Report: Canada-based pharmacies rally against proposed reimbursement cuts
TORONTO A ban on “professional allowances” to pharmacists and cuts to reimbursements for generic drugs proposed in the Canadian province of Ontario have retail pharmacies there up in arms, according to published reports.
Canwest News Service reported Monday that pharmacists in the province have hit back in an ad campaign against proposed cuts to the cost of generic drugs and a ban on allowances that generic drug companies give to pharmacists in exchange for stocking their drugs.
The Ontario Pharmacists’ Association, the Independent Pharmacists of Ontario, the Ontario Chain Drug Association and the Canadian Association of Chain Drug Stores have launched a Web site, www.stopcuts.ca, against the proposed cuts.
Shoppers Drug Mart said it would shorten its hours of operation and charge customers for delivery rates, Canwest reported.
FDA approves Toprol XL generic
MORRISTOWN, N.J. The Food and Drug Administration has approved a generic version of a drug for treating heart disease made by Watson Pharmaceuticals, Watson announced Thursday.
The FDA approved Watson’s metoprolol succinate extended-release tablets in the 100-mg and 200-mg strengths. The drug is used to treat angina, heart failure and hypertension.
The tablets are a generic version of AstraZeneca’s Toprol XL, which had sales of $403 million during the 12-month period ended in February, according to IMS Health.
NCPA, partners launch Dispose My Meds campaign
ALEXANDRIA, Va. A group representing the nation’s independent pharmacists will be kicking off a campaign with Sharps Compliance and the Community Anti-Drug Coalitions of America to address ways consumers can safely dispose prescription medications.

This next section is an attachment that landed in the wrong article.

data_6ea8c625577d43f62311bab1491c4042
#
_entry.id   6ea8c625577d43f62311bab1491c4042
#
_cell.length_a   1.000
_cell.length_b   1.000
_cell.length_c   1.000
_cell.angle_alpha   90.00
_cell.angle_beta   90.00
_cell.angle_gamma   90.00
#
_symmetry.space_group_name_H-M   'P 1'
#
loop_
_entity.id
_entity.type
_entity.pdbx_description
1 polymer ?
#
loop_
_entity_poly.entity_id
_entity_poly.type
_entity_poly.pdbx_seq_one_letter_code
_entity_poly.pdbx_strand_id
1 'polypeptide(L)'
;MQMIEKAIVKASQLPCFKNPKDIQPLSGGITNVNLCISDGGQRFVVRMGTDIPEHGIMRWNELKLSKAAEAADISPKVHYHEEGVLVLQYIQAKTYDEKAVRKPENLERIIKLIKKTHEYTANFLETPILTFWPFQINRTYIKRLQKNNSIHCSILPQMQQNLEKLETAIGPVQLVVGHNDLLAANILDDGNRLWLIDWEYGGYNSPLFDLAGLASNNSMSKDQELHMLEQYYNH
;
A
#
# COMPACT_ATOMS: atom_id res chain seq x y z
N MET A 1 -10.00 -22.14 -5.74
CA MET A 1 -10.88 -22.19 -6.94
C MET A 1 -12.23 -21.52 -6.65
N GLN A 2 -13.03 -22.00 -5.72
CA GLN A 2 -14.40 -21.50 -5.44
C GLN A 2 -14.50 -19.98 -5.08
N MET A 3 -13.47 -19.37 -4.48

The National Community Pharmacists Association said the Dispose My Meds campaign, an official Earth Day activity, will provide consumers with unprecedented options to safely and responsibly dispose of unused medications at hundreds of participating community pharmacies nationwide.
More than four billion prescriptions are written annually in the United States, according to estimates, and up to 40% of drugs dispensed outside of hospitals go unused, generating some 200 million pounds of pharmaceutical waste each year, NCPA said. Additionally, NCPA said, unused patient medications are a contributor to traces of pharmaceuticals being found in America’s drinking water and accidental poisonings, which have involved an 80% increase in U.S. deaths from accidental overdose of narcotics in a recent six-year period.
NCPA president Joe Harmison, in addition to Claude Dance, Sharps Compliance SVP sales and marketing, and Mark Elizabeth Elliott, Community Anti-Drug Coalitions of America VP communications, membership and IT, will host a conference call April 19 to discuss the initiative. For more information or to RSVP, please contact John Norton, NCPA, at 703-600-1174 or firstname.lastname@example.org.